To assess the impact of HIV coinfection on the risk of developing liver-related complications in HCV-infected patients with advanced fibrosis treated with direct-acting antivirals (DAA) after sustained virological response (SVR).
Prospective cohort study.
Patients from the GEHEP and HEPAVIR cohorts were selected if they fulfilled the following criteria: treatment against HCV with all oral DAA combination; SVR achievement, defined as undetectable plasma HCV RNA 12 weeks after the end of therapy; pretreatment liver stiffness equal to or higher than 9.5 kPa; liver stiffness measurement at the time of SVR.
The primary variable was the time until the development of a liver complication or requiring liver transplant.
: Seven hundred and seventeen patients were included and 507 (71%) were coinfected with HIV. After a median follow-up time of 21 (14–25) months, 15 (2.1%) patients developed a liver complication and/or underwent a liver transplant and 15 (2.0%) died. The probability of remaining free of hepatic complications or transplant at 1 and 2 was, respectively, 99 and 96% in HCV-monoinfected patients and 99 and 98% in coinfected patients (P = 0.648). In a multivariate analysis, in which nonliver-related death was considered as a competing event, HIV coinfection was not associated with the appearance of hepatic complications or requiring liver transplant [hazard ratio = 0.24; 95% CI (0.03–1.93), P = 0.181]. Having presented hepatic decompensation prior to SVR [hazard ratio = 29.06; 95% CI (3.91–216.16), P < 0.001] and the value of liver stiffness at the SVR time-point (hazard ratio = 1.12; 95% CI (1.07–1.18), P < 0.001] were associated with a higher probability of development of liver events.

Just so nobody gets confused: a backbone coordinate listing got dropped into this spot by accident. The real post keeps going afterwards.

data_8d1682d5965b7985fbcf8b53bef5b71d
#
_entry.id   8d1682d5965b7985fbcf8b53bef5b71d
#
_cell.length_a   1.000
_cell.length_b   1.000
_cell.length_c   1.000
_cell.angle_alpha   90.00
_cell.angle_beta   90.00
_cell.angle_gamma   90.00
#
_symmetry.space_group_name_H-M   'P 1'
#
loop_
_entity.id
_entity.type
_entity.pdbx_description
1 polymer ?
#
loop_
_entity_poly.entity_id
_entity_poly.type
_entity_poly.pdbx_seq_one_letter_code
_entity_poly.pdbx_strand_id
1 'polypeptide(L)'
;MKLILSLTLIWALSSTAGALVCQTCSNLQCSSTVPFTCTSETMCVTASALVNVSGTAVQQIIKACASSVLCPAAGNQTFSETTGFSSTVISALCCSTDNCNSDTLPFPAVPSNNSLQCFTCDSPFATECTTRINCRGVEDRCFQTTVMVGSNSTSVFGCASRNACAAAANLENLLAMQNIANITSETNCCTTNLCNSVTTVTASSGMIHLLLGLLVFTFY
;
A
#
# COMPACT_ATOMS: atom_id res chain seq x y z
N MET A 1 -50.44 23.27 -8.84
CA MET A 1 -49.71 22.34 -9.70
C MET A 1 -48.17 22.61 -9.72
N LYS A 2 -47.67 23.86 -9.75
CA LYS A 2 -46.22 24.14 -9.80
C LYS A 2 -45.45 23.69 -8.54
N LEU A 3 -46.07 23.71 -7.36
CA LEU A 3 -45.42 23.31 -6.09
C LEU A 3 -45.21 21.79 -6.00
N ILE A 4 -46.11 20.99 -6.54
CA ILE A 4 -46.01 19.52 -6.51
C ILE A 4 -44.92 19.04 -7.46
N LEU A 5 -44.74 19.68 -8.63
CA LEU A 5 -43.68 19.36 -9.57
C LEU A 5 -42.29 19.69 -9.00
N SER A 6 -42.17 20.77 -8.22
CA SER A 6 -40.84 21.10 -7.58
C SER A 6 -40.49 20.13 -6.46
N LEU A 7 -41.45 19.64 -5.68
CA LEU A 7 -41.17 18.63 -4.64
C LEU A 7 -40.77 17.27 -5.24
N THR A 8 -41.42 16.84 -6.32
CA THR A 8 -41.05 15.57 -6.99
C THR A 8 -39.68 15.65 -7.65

HIV coinfection is not associated with a higher probability of developing liver complications in HCV-infected patients with advanced fibrosis, who achieved SVR with interferon-free regimens.
aUnit of Infectious Diseases and Microbiology, Hospital Universitario de Valme, Seville
bUnit of Infectious Pathology, Hospital Universitario Alvaro Cunqueiro, Vigo
cUnit of Infectious Diseases, Hospital Universitario de Puerto Real, Facultad de Medicina, Universidad de Cadiz
dUnit of Infectious Diseases, Hospital Universitario Reina Sofia, Instituto Maimonides de Investigación Biomedica de Córdoba (IMIBIC), Universidad de Córdoba (UCO)
eUnit of Clinical Microbiology, University Hospital Jerez, Cadiz
fUnit of Infectious Diseases, Hospital Universitario Virgen Macarena, Sevilla
gSection of Infectious Medicine/Service of Internal Medicine, Hospital General Universitario Santa Lucía, Cartagena
hUnit of Infectious Diseases, Microbiology and Preventive Medicine, Hospital Virgen de la Victoria, Málaga
iUnit of Infectious Diseases Hospital Virgen de la Luz, Cuenca, Spain.
Correspondence to Dr Juan A. Pineda, Professor, Unit of Infectious Diseases, Hospital Universitario de Valme, Avenida de Bellavista s/n, 41014 Sevilla, Spain. Tel: +34 955015684; fax: +34 955015795; e-mail: email@example.com
Received 30 October, 2018
Revised 30 November, 2018
Accepted 30 November, 2018